Imagine, for example, naming a street after Julius Malema, the youthful idiot who found a way of remaining in the news by threatening to “eliminate” or “crush” the enemies of his campaign to seat Jacob Zuma in the presidency.
As the Sarah Palin of South African politics, he is a dangerous demagogue rescued from obscurity and not sure what to do with his new-found power other than display his limited vocabulary with words like “kill”. Apartheid taught him well.
I have to admit a certain amount of sympathy. I too visited Durban recently, and had the problem of finding myself in Problem Mkhize Road, and wondering what Problem Mkhize had done for Durban. Though I have to admit that I didn’t really know what Mr Cowey (after whom the road was previously named) had done for Durban either.
One of the nice things about the 1990s was that after our first democratic elections a lot of places and buildings named after politicians got renamed with neutral names. The Marais Viljoen Building down the road from us was sensibly named Compensation House (it houses the offices of the Workmens Compensation Commissioner). The Hendrik Verwoerd Dam was renamed to something neutral. Jan Smuts Airport became the Johannesburg International Airport — that was a bit silly, because it isn’t in Johannesburg, it’s in Ekurhuleni. Now it’s the O.R. Tambo International Airport, so it doesn’t really matter where it is.
I liked the idea of removing the names of politicians (especially living ones) from the names of places, because naming things after politicians smacks of totalitarianism to me. In Moscow, Kalinin Propekt is now Arbat again, and Kaliningrad is back to being Tver.
One of the last acts of the last Nationalist city council of Pretoria was to rename Kilnerton Road to C.R. Swart Drive. Part of it has been re-re-named back to Kilnerton Road, but the rest remains with the name of C.R. Swart. That, it seemed to me, was a calculated insult to black people. The Kilnerton Institute was a well-known educational institution in eastern Pretoria, run by the Methodist Church. Many black South African leaders received their education there. In the 1960s it was closed down as part of the ethnic cleansing that took place to implement apartheid, and renaming the road seemed to be a deliberate attempt to remove even its memory. C.R. Swart, however, was Minister of Justice in the 1950s, and presided over the introduction of some of the most oppressive and racist legislation ever to disgrace our statute book. I would not be at all sorry to see his Drive go.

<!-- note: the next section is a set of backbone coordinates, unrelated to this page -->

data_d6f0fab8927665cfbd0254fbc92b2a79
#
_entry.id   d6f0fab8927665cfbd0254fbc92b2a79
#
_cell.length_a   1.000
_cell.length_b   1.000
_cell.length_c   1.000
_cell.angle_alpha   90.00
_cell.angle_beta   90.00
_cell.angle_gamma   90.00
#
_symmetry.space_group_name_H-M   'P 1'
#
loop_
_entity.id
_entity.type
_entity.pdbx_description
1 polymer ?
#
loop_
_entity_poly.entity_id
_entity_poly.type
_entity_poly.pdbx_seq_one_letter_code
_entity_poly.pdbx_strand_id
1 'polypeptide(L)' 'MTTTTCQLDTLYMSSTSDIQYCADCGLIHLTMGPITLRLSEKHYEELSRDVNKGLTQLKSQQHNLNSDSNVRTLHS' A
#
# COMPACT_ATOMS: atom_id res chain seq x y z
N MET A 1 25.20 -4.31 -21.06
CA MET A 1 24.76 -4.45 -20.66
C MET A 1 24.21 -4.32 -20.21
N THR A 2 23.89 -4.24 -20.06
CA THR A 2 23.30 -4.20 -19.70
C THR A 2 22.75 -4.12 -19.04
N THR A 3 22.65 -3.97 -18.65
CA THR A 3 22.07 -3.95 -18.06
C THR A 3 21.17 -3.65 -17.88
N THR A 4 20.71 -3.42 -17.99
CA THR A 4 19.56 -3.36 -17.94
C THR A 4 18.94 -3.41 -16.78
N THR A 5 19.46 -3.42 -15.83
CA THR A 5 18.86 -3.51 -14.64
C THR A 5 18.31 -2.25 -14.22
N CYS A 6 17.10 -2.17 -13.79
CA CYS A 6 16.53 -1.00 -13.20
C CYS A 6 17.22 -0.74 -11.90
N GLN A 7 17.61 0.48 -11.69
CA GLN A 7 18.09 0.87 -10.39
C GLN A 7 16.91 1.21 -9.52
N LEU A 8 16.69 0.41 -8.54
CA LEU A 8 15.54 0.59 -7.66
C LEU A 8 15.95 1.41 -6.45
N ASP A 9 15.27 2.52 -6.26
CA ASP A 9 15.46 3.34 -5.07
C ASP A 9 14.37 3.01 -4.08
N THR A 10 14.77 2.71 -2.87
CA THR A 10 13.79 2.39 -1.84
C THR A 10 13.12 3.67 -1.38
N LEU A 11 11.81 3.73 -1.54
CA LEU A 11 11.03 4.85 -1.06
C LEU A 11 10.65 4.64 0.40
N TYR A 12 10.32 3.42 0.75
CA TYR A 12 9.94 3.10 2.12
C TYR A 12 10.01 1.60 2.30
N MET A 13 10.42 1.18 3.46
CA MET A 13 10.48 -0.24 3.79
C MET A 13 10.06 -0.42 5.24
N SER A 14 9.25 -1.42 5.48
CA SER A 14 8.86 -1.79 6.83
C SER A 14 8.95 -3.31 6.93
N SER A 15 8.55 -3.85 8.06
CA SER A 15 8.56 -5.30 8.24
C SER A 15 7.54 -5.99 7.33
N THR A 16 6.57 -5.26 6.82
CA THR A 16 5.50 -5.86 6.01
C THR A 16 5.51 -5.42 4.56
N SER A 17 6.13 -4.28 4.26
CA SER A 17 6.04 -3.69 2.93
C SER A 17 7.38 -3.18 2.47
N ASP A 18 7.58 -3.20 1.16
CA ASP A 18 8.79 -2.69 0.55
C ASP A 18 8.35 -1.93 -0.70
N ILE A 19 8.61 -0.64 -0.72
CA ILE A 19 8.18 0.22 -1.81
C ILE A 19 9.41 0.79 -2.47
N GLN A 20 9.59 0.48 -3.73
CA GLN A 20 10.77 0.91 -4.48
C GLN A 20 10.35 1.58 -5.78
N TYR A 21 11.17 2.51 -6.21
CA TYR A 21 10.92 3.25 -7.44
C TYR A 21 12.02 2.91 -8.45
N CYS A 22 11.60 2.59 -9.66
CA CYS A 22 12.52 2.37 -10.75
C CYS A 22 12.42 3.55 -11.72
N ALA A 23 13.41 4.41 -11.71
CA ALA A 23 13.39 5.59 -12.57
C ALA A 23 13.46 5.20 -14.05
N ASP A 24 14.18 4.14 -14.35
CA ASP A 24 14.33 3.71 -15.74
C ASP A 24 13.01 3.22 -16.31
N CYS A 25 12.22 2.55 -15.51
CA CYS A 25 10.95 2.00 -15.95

I’ve got nothing against O.R. Tambo or Pixley ka Seme, or Rick Turner or Alan Paton. They were certainly not repulsive like C.R. Swart and worked for freedom and justice rather than to oppress people. But I wonder how happy they would have been to have things named after them?
But the Nationalist City Council of Pretoria has gone too. Pretoria joined with twelve other local authorities to become part of the megacity of Tshwane, and Pretoria no longer has its own city council; it is only part of a bigger city. There is now only the council of the City of Tshwane. I’m quite happy about that. Nobody seems to quite know who Tshwane was, except that he is said to have once lived in the area. That’s a bit like Cowie’s Hill. Unlike Mr Cowey of Cowey Road, Mr Cowie lived on his hill.
The amalgamation of municipalities and local authorities seems to be a worldwide phenomenon. As Jasper fforde, the author of the books about Thurday Next, the literary detective, points out, the Cheshire Cat of Lewis Carroll’s Alice books is now the Unitary Authority of Warrington Cat. And “City of Tshwane” is much easier to say than “Unity Authority of Warrington” or “Nelson Mandela Metropole”.
Now suddenly we seem to be back to the 1950s, when the Nationalists were renaming everything after their party hacks. As Bob Dylan once sang, “Oh no, no no, I’ve been through this movie before.”